With Washington on the precipice of its first government shutdown since Derek Jeter’s rookie year, Wall Street is once again rolling its eyes and tentatively taking its foot off the accelerator.
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It’s not that the likely shutdown portends disaster for the economy. It’s just that it reinforces how dysfunctional Washington truly is and signals potential drama over the much scarier $16.7 trillion debt ceiling.
“A shut-down of a few days -- or even a couple of weeks -- would have a modest impact on the economy, but a debt ceiling crisis would be disastrous,” Greg Valliere, chief political strategist at Potomac Research Group, wrote in a note to clients Monday morning. “For the markets, a state of exceptional uncertainty will persist for at least another month, possibly until late December.”
There’s also a sense that it’s time to cue Bill Murray as all of this has a feeling of Groundhog Day. Whether it was the last debt ceiling debacle, or the much-hyped fiscal cliff negotiations, Wall Street is used to shaking its head at manufactured crises in Washington.
“Investors found themselves watching another replay of the circus of the great American political parties, in which their posturing and gamesmanship were again on display (strangely none of them won an Emmy Award last week),” Howard Silverblatt, senior index analyst at S&P, wrote in a note over the weekend.
Markets Survived Last Shutdown
The knee-jerk reaction on Wall Street Monday morning was negative, but not disastrous. The Dow Industrials tumbled as much as 171 points, but more recently were off just 90 points. The S&P 500 shed 0.48% and remains only 2.4% away from its all-time high set two weeks ago. That’s hardly panic.
“Unless a sea monster emerges from the Potomac and swallows the Capitol at 12:01AM tonight, I am dubious that these guys see anything but their own pork barrel receipts,” Michael Block, chief strategist at Rhino Trading Partners, wrote in a note to clients.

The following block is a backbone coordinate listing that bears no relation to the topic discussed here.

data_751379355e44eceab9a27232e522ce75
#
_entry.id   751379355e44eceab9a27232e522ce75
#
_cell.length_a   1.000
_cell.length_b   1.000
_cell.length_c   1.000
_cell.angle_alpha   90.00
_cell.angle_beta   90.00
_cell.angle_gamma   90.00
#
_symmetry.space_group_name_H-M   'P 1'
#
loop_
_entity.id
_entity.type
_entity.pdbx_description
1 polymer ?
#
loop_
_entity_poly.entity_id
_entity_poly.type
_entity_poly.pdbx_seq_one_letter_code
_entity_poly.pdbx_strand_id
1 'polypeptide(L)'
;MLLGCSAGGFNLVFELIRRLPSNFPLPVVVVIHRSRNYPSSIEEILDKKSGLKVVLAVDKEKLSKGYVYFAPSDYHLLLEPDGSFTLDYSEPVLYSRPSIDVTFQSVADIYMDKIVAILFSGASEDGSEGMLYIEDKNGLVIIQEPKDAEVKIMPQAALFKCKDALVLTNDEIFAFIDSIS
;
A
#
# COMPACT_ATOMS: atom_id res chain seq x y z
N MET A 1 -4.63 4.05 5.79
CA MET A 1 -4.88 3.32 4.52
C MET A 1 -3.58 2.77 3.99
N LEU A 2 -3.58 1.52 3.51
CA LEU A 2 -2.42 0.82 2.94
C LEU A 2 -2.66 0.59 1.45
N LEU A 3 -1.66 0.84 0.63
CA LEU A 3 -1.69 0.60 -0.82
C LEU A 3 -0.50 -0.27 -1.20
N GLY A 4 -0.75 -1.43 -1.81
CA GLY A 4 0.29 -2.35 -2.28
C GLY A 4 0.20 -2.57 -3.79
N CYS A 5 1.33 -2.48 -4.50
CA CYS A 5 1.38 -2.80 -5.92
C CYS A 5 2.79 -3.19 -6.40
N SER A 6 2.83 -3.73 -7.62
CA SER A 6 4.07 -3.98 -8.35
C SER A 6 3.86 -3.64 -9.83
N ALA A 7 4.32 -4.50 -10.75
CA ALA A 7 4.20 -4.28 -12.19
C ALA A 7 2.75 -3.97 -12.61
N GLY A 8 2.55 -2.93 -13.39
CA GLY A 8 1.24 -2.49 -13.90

The moderate reaction makes sense given that Barclays (NYSE:BCS) estimates that for each week of a shutdown, real gross domestic product growth would only be hurt by 0.1 percentage points.
“What worries many clients we talk with is the absence of a clear end-game."
The four-week shutdown between 1995 and 1996 cut U.S. GDP growth by 0.5% percentage points, according to the Congressional Budget Office.
During that battle between President Clinton and former Speaker Newt Gingrich, the S&P 500 lost 3.7% from peak to trough, according to Sam Stovall, chief investment strategist at S&P Capital IQ. A month later, it jumped 10.5%.
Time to Jump In?
Stovall predicted that if the government shuts down this week, the market could suffer a 5% pullback, but “once it gets resolved, boom the market really takes off.”
That’s why market bulls are not exactly worried about the looming shutdown. In fact, they’re gearing up to do some bargain shopping.
“History suggests this turbulence could be a buying opportunity,” Craig Johnson, technical market strategist at Piper Jaffray, advised clients in a note on Monday. “While we believe the odds of a government shutdown are increasing, we suspect this may prove to be a great buying opportunity for stocks.”
Ed Yardeni, president of Yardeni Research, isn’t backing off his year-end target for the S&P 500 of 1665.
“I see a selloff during October setting the stage for a Santa Claus rally back to my yearend target,” he wrote in a note to clients.
Debt Ceiling is the Real Threat
But it’s less clear that stocks will be able to weather a debt ceiling storm. While market veterans sound annoyed about a possible shutdown, they sound legitimately worried about a repeat of the 2011 debt ceiling debacle.
“The GOP leadership cannot control three or four dozen House radicals who wouldn't care if the U.S. defaults on its debt,” said Valliere. “What worries many clients we talk with is the absence of a clear end-game.”
Congress has until October 17 to raise the debt ceiling or risk a scary default on U.S. debt.
Those concerns have jacked up the cost of U.S. credit-default swaps. The cost to insure $10 million of U.S. debt for one year surged to 31,000 euros last week from just 5,000 euros the week before. That’s the highest level since S&P downgraded U.S. debt in 2011.
Valliere predicted uncertainty over fiscal matters could send the yield of the 10-year Treasury below 2.5% -- after flirting with the psychologically-important 3% threshold just weeks ago.
“Bonds will benefit as GDP estimates fall -- but even Treasuries could come under assault as a debt crisis looms in mid-October,” he said.
Dysfunction From D.C. to Damascus
All of this underscores how the financial markets remain tethered to the action in Washington, whether it’s fiscal fights, the rollout of Obamacare, easy money from the Federal Reserve or the politicized search for a successor to Ben Bernanke.
In fact, Bernanke and the Fed opted to continue their quantitative easing policy in part because of concerns about the political problems.
“I still believe the Fed is the main driver of the D.C. policy bus in the eyes of market participants as this now fourth branch of government, for better or for worse, has been the main crutch of asset prices,” Peter Boockvar, chief market analyst at The Lindsey Group, wrote in a note.
To be fair to Washington, it’s not alone in terms of dysfunction.
Political trouble is also swirling around the capitals of eurozone countries like Italy, as well as India, Brazil and virtually all of the Middle East.